Famed fashion designer Alessandro Michele celebrated his fifth year at Gucci with a runway show in Milan previewing the fall/winter 2020–21 collection. His work continues to blur lines between men's and women's clothing, and to celebrate an over-the-top aesthetic, with lots of colors, prints, logos, and text. His clothes also celebrate blurring the line between "very expensive" and "ridiculously expensive."
For Fall/Winter 2020/21, the designer included a smattering of women’s looks for reference.
Seattle Times (Jan 15, 2020)
solicitude
The Houston Astros fired the general manager and field manager over sign-stealing during the 2017 and 2018 seasons. While a player on second base can look at a catcher's signs and signal the batter accordingly, it's illegal for anyone else to do so, and the Astros used cameras and other technology to communicate the signals to the bullpen. The team must pay a fine and will lose their top draft picks.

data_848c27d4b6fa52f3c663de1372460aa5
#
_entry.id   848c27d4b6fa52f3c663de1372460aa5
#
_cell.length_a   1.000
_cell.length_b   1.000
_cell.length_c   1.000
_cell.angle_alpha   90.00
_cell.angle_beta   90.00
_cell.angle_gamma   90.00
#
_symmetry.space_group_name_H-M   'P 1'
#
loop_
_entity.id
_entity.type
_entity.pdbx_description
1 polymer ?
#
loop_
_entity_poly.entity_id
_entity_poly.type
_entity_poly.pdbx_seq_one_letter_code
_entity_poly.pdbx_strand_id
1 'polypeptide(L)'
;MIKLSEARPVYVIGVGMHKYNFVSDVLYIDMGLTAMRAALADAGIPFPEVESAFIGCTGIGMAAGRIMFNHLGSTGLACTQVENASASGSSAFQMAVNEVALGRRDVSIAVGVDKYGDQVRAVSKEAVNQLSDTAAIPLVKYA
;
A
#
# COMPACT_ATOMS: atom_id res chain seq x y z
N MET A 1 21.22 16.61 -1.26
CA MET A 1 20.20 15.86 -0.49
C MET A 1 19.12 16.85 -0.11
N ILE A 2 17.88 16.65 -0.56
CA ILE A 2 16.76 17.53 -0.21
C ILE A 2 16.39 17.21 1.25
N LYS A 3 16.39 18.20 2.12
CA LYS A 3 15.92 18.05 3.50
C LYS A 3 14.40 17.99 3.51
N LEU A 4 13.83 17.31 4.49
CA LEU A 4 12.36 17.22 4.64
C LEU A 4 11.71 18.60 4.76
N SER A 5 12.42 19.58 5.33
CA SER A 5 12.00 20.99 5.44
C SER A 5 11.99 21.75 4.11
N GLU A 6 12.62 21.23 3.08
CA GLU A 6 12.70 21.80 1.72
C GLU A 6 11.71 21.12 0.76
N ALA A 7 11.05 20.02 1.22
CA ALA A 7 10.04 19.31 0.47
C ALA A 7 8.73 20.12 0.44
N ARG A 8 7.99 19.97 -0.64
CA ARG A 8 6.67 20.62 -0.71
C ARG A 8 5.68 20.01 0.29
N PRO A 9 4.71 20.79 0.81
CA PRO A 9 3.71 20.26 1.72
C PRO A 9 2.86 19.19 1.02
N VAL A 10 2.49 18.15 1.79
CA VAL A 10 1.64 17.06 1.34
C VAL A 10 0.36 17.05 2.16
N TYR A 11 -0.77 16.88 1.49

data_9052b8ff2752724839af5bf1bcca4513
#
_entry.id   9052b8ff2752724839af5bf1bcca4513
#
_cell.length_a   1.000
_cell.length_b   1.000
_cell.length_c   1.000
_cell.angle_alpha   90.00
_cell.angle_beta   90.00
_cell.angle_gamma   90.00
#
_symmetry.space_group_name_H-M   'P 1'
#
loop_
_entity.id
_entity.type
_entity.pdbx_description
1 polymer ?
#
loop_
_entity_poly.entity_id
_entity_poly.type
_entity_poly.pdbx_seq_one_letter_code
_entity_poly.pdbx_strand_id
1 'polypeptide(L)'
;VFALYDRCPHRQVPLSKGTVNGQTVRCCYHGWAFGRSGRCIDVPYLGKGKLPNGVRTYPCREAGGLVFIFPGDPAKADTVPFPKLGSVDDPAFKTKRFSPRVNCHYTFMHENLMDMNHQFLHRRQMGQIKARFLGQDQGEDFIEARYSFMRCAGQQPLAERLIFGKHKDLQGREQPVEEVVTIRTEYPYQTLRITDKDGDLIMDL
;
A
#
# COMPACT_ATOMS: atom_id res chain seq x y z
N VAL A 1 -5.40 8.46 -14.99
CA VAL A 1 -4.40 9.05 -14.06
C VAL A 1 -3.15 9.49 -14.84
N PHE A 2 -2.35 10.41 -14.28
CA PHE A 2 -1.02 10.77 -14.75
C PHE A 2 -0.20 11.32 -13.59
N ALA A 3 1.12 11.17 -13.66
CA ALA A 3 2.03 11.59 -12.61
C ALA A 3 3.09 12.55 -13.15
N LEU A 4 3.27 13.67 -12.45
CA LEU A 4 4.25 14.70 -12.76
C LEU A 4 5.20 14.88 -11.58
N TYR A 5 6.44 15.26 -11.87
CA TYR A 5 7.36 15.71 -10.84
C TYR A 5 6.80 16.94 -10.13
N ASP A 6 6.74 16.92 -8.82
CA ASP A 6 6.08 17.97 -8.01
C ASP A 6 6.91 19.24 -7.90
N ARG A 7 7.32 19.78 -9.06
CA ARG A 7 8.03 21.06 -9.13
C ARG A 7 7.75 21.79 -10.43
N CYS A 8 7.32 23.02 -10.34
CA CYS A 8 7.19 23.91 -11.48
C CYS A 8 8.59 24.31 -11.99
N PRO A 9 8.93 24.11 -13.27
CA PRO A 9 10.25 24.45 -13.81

Manfred, however, showed solicitude for a man who, by the by, was one of his bosses.
New York Times (Jan 14, 2020)
touchstone
Slate's list of "evil" tech companies contains some obvious candidates, but some of them might surprise you! You won't believe #9! Seriously, though, this list is a sobering account of the degree to which we have allowed tech companies into our lives, with potentially harmful results. Touchstone originally referred to a small black rock that was used to test the purity of precious metals; now it means anything that acts as a standard against which other things are measured.
The grid is a vital—yet distressingly fragile— touchstone of modern society.
Slate (Jan 15, 2020)
vestige
Domain registration and web hosting company GoDaddy changed its logo from the original, quirky holdover from its founding in 1997. Critics say it's just another bland corporate identity that makes the world less interesting. The company, which is admittedly saddled with a silly name, says that as they grow and diversify their services they need to reflect the company's new nature.
It’s no way to treat one of the last iconic vestiges of the early web.
The Verge (Jan 14, 2020)